Sunday, 29 July 2012

Stuffed Romano Peppers - a Visual Jewel

These are very easy to make, and for once the description of 'jewel' applies to something other than (and much nicer than) pomegranates! Not that I'm biased or anything. I just think these look and taste lovely.

The recipe is versatile - apart from the peppers themselves and the egg, onion and cheese, any of the other ingredients can be substituted. Perhaps chopped walnuts instead of olives, or quartered artichoke hearts instead of mushrooms. I use Sainsbury's basic Italian hard cheese for the topping, as it looks, cooks and tastes like Parmesan (which isn't vegetarian, bleat bleat). Still, Cheddar or Emmental, even blue cheese could be used instead. 2 cloves of garlic, pressed or finely chopped, would be good, too. 
Meet & Greet

Depending how rapidly you wield a knife, prep should take about 20 minutes, then another 25 mins or so to bake. Best served straight from the oven, but they're also good at room temperature. 

The quantity given would serve 4 as a starter (i.e. one half pepper each) or 2 as a main course. Accompaniments could be baked or tiny new potatoes, fried rice, tenderstem, or CHIPS.

2 Romano peppers, halved lengthwise, seeds removed
1 free-range egg
2 tbsp chopped fresh herbs (e.g. rosemary, basil) or 1 tbsp dried
1 medium onion (about 60g), peeled and finely chopped
8 pitted black olives, quartered
40g mushrooms (about 3 medium), trimmed and roughly chopped
35g vegetarian hard cheese, grated
black pepper 

A shallow baking dish or tin is needed, large to hold the pepper halves in a single layer. It's a good idea to line the dish/tin with parchment. The oven should be heated to 175C.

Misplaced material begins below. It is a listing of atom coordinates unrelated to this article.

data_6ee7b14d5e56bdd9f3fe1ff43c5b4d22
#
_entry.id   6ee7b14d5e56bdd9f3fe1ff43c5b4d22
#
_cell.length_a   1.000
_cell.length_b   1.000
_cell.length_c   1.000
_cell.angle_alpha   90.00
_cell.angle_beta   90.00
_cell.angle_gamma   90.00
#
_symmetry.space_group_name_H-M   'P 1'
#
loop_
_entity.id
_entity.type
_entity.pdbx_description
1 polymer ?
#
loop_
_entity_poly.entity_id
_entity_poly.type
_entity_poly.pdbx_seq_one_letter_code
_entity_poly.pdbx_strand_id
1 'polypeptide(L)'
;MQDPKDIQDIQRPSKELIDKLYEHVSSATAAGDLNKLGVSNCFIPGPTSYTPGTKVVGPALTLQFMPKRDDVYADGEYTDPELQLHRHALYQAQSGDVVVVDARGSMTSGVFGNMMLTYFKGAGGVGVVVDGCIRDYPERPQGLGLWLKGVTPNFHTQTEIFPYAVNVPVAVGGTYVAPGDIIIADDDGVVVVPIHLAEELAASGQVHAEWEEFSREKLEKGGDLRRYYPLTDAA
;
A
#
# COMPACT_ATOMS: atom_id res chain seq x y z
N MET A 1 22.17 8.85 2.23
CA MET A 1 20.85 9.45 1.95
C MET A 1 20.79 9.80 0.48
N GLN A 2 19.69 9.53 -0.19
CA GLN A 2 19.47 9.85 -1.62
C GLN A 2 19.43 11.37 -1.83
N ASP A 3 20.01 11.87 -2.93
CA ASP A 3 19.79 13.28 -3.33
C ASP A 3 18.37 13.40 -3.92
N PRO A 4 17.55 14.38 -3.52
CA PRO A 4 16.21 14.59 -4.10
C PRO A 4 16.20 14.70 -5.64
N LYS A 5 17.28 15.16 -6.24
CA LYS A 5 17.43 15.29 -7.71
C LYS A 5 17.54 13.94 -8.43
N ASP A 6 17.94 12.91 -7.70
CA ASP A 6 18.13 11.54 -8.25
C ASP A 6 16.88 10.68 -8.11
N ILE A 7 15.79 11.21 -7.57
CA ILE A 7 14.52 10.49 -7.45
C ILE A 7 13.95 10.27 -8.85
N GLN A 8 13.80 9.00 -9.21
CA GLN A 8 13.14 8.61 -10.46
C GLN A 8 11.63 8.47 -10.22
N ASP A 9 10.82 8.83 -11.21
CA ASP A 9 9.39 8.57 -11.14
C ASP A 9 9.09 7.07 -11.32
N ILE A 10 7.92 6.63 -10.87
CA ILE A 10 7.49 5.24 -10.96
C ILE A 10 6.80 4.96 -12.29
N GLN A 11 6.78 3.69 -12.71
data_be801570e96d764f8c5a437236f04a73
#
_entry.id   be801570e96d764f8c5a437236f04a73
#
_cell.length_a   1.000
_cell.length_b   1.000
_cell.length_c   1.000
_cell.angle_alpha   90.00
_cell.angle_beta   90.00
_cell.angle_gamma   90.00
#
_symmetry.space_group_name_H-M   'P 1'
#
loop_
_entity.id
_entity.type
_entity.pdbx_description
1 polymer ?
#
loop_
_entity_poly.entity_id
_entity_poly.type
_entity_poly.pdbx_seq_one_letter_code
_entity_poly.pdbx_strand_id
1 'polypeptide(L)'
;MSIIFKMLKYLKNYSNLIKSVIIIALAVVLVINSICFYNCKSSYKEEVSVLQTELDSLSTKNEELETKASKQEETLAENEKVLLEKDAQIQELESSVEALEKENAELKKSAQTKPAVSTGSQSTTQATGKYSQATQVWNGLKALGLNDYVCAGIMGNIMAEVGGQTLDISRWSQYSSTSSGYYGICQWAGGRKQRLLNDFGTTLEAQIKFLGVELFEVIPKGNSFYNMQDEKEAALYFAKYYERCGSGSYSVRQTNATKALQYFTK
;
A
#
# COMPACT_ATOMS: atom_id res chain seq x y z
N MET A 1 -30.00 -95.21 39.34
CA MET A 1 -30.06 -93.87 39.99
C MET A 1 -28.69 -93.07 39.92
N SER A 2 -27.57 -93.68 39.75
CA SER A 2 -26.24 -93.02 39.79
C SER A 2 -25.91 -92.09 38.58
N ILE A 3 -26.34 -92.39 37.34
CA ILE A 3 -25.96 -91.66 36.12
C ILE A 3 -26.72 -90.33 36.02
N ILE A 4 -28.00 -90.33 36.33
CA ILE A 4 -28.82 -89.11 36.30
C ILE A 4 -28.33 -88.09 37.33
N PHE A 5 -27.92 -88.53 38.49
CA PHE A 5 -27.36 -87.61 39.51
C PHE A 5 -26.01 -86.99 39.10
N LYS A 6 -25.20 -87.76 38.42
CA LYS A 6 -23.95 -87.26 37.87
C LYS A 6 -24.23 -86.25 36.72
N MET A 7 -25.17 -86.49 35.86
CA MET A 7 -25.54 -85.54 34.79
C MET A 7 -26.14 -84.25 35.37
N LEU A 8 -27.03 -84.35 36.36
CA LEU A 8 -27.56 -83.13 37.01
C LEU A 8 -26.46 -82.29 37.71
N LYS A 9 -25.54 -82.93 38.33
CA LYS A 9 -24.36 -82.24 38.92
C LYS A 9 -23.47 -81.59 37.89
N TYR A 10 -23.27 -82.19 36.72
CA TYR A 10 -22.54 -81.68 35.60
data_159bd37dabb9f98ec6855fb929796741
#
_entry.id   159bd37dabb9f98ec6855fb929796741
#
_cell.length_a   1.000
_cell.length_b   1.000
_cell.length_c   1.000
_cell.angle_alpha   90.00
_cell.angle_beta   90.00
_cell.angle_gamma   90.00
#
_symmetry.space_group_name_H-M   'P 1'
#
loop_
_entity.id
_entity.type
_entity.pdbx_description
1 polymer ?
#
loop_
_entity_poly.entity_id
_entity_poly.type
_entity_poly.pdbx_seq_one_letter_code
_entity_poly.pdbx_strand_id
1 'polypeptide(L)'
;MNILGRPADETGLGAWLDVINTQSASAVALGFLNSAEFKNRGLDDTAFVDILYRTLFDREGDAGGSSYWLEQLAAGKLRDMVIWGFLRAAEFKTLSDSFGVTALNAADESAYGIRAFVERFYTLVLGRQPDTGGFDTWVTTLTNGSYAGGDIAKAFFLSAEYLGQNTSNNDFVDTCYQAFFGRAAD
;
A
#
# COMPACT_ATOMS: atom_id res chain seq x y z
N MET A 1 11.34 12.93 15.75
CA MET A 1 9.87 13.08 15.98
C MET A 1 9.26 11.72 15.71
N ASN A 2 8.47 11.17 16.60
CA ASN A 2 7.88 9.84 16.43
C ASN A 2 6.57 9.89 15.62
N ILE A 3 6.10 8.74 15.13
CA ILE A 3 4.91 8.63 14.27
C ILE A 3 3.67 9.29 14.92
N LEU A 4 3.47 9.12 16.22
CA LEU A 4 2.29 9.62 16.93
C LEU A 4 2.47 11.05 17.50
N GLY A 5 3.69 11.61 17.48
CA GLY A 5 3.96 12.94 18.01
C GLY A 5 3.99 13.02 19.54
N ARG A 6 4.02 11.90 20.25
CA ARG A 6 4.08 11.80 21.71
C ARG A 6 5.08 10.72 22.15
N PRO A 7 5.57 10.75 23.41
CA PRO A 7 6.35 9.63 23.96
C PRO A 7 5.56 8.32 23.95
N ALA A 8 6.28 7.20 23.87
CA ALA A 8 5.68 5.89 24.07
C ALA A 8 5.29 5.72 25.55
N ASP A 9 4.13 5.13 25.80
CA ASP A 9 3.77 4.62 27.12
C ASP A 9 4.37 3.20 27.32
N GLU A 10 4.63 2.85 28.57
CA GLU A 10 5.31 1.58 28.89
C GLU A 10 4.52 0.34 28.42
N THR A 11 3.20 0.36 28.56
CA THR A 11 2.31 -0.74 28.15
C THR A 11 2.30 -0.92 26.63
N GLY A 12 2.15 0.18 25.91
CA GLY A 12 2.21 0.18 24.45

1   Keep the halved peppers on a plate or chopping board initially, so they're easy to fill.
2   Crack the egg into a medium bowl, and beat lightly.
3   Add the herbs, onion, olives, mushrooms, and half of the cheese.
4   Season the mixture well with pepper and stir until fully mixed.
5   Place the peppers into the baking dish, and divide the filling between them, pressing 
          down to flatten. Sprinkle the remaining cheese over.
Been Stuffed
6   Place the dish in the centre of the oven and bake for about 25 minutes until the cheese
          is golden and the peppers are soft.

And here's what should come out ....
Ready When You Are!

I hope you love these as much as I do. They can of course be prepped in advance and kept in the fridge for a while before baking. The 25 mins cooking time is enough for a nice glass of something white and chilled - and I'm thinking Gavi rather than milk. 

Sunday, 15 July 2012

FUDGE - food of the angels

On a recent short break in Edinburgh, I accidentally found myself in The Fudge House on the Royal Mile. They sell their stuff in small bars, and I very nobly restricted myself to four different flavours. Best was white chocolate pistachio, then chocolate pecan, followed by lemon meringue and caramel.
          So how to amuse myself back at home? Having tweeted about fudge, had to put my money (and fudge) where my mouth is and make some, photograph it and blog about it before tucking in. Very sadly, the OM is not a fan of fudge, so .....
          The recipe here is one I have been using for many years, sometimes with various additions. The process takes only about 25 minutes, not including a little setting time. The fudge pictured had 40g of melted plain chocolate swirled through just before pouring into the tin, but there are plenty of other ways of making it different. And it makes a very fine gift.